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Rene Descartes' Meditations on First Philosophy Essays

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In Rene Descartes, Meditations on First Philosophy, Descartes does and experiment with wax to try to prove that things actually exist in this world. This essay is going to prove how we can tell that things actually exist and what can perceive the wax.
Rene Descartes starts off with a description of the wax so he can prove to us the changes that will happen throughout his experiment.
“Let us take, for instance, this piece of wax. It has been taken quite recently from the honeycomb; it has not yet lost all the honey flavor. It retains some of the scent of the flowers from which it was collected. Its color, shape, and size are manifest. It is hard and cold; it is easy to touch. If you rap on it with your knuckle it will emit a sound” (Descartes, 21)
Rene Descartes experiment is to melt the wax to try to prove existence. Rene Descartes also shares with us what is happening to the wax while it is close to fire.
“I am bringing it close to the fire. The
remaining traces of the honey flavor are disappearing. Its scent is van-
ishing; the color is changing; the original shape is disappearing. Its size is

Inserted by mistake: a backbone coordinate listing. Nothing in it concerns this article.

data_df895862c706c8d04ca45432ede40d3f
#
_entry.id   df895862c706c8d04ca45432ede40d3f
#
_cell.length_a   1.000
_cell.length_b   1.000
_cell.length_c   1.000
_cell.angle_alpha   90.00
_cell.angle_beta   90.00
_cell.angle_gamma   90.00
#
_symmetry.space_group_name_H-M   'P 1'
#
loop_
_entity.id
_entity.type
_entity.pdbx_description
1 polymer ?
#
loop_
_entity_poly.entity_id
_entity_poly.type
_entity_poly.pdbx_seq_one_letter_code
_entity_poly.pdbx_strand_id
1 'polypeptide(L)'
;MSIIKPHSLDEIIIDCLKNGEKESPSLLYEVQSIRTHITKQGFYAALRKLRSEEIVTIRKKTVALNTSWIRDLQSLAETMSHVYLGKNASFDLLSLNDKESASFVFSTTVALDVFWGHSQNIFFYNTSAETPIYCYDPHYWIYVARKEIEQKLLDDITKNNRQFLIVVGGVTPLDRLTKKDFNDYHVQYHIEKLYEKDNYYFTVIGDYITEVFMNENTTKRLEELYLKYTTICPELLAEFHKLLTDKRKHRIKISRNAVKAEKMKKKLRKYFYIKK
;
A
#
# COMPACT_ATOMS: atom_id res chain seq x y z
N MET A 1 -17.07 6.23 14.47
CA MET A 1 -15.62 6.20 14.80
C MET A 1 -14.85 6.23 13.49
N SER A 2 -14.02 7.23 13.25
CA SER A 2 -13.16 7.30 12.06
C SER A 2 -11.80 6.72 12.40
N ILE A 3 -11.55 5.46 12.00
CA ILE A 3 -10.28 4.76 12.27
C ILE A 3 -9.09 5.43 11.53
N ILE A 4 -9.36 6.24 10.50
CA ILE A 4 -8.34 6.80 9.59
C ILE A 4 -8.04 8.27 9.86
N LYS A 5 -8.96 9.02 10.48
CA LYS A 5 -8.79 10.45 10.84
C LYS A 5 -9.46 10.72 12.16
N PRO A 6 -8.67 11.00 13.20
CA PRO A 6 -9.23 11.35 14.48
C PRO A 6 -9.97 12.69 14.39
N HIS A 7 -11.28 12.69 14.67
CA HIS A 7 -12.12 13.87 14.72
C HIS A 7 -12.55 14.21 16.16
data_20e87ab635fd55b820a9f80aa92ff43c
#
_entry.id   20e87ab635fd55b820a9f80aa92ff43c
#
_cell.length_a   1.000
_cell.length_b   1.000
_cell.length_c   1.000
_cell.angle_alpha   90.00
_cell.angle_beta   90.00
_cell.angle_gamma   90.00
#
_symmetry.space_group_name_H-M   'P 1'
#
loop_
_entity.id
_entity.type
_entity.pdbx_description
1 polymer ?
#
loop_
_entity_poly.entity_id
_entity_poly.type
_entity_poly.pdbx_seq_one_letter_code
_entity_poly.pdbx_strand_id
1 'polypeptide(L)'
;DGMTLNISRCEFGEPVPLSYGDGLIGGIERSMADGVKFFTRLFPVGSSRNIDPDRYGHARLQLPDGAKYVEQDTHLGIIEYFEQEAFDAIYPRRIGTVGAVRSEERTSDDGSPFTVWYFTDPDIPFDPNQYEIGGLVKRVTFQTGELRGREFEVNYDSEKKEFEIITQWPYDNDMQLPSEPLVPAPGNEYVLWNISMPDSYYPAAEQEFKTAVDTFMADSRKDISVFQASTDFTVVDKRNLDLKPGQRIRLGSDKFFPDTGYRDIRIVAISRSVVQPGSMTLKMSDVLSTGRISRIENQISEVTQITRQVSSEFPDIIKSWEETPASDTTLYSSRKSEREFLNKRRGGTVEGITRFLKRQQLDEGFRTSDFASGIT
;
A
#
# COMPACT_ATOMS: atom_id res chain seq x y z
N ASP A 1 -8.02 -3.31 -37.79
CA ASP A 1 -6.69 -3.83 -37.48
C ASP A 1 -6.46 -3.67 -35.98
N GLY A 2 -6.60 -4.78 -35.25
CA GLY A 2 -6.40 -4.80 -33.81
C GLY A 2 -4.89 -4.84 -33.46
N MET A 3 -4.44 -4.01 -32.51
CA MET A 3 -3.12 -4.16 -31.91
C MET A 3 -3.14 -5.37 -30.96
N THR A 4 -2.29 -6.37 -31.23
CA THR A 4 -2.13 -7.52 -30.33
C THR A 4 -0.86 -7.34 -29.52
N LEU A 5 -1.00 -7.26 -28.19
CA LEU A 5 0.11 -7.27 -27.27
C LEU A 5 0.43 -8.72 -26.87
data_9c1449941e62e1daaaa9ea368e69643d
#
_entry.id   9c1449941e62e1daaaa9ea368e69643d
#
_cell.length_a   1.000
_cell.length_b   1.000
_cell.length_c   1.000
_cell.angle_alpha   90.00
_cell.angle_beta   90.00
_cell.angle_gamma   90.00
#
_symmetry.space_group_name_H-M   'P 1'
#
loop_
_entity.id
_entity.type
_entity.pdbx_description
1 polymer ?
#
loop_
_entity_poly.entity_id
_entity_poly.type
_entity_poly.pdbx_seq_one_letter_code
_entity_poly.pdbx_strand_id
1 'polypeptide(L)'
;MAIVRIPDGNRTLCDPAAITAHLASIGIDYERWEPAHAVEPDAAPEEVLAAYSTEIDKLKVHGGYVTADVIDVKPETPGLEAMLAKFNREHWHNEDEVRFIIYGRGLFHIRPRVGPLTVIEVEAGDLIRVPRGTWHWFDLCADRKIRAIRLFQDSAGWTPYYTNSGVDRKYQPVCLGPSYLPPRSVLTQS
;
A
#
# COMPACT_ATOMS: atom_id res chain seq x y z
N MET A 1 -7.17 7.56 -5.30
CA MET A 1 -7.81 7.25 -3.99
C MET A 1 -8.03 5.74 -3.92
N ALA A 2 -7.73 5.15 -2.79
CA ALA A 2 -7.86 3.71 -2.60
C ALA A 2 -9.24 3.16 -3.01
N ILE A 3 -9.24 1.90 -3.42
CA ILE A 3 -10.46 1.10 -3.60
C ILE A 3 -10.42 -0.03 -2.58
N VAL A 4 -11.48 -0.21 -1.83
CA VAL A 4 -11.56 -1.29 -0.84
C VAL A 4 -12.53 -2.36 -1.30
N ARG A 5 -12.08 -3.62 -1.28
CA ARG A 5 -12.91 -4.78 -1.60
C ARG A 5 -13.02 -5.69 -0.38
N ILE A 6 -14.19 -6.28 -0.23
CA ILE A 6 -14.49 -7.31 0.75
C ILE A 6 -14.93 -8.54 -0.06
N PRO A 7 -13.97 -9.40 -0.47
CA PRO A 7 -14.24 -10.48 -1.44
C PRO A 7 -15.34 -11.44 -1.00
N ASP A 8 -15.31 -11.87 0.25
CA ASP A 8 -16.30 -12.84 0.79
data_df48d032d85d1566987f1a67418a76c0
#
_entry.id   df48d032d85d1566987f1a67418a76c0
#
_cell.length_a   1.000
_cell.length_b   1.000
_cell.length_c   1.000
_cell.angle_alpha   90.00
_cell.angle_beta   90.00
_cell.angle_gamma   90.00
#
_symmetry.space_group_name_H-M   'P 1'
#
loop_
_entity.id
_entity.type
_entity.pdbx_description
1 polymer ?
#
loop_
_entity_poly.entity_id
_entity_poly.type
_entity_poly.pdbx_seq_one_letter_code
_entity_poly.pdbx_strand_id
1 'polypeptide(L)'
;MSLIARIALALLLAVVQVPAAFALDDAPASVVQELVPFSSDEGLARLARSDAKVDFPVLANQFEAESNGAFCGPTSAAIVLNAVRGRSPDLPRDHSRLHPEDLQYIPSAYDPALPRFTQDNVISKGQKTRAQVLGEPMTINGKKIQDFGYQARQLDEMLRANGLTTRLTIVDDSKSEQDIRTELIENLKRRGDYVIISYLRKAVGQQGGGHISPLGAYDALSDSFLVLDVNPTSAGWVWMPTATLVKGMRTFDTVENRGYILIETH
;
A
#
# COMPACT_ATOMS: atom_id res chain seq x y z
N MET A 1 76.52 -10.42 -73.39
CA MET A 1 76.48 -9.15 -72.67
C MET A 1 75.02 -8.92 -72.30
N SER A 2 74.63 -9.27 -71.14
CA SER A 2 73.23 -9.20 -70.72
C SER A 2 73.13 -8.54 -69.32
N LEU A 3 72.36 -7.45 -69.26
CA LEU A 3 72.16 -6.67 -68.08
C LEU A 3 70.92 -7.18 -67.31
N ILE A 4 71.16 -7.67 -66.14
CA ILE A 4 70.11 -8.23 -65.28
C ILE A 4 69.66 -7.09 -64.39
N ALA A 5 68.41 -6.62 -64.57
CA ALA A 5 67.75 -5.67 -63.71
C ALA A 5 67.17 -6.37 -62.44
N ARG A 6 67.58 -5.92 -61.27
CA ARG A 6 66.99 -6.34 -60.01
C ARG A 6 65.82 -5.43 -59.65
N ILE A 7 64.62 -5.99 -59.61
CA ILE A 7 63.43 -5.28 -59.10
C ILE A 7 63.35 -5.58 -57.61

increasing; it is becoming liquid and hot; you can hardly touch it. And
now, when you rap on it, it no longer emits any sound.” (Descartes, 21)
Rene Descartes explained to us in his book how wax changes its forms so quickly when it is close to fire. But yet when we are done melting the wax, we still call it wax even though its forms have completely changed.
The question Rene Descartes was asking himself three questions after his experiment. The first was, what was grasped by the changing of the wax? “So what was there in the wa...


... middle of paper ...


...y doing the grasping to perceive the wax.
“For since I now know that even bodies are not, properly speaking, per-
ceived by the senses or by the faculty of imagination, but by the intellect
alone, and that they are not perceived through their being touched or
seen, but only through their being understood, I manifestly know that nothing can be
perceived more easily and more evidently than my own mind.” (Descartes, 23)
The final decision is that the mind is what grasps and can perceive the wax.
Rene Descartes just proved to us two things throughout this essay. One being how we can tell that things actually exist and the other was how the mind can grasp and perceive the wax.



Works Cited

Descartes, René. Meditations on First Philosophy. Trans. Donald A. Cress. Indianapolis: Hackett Pub., 1993. Print.


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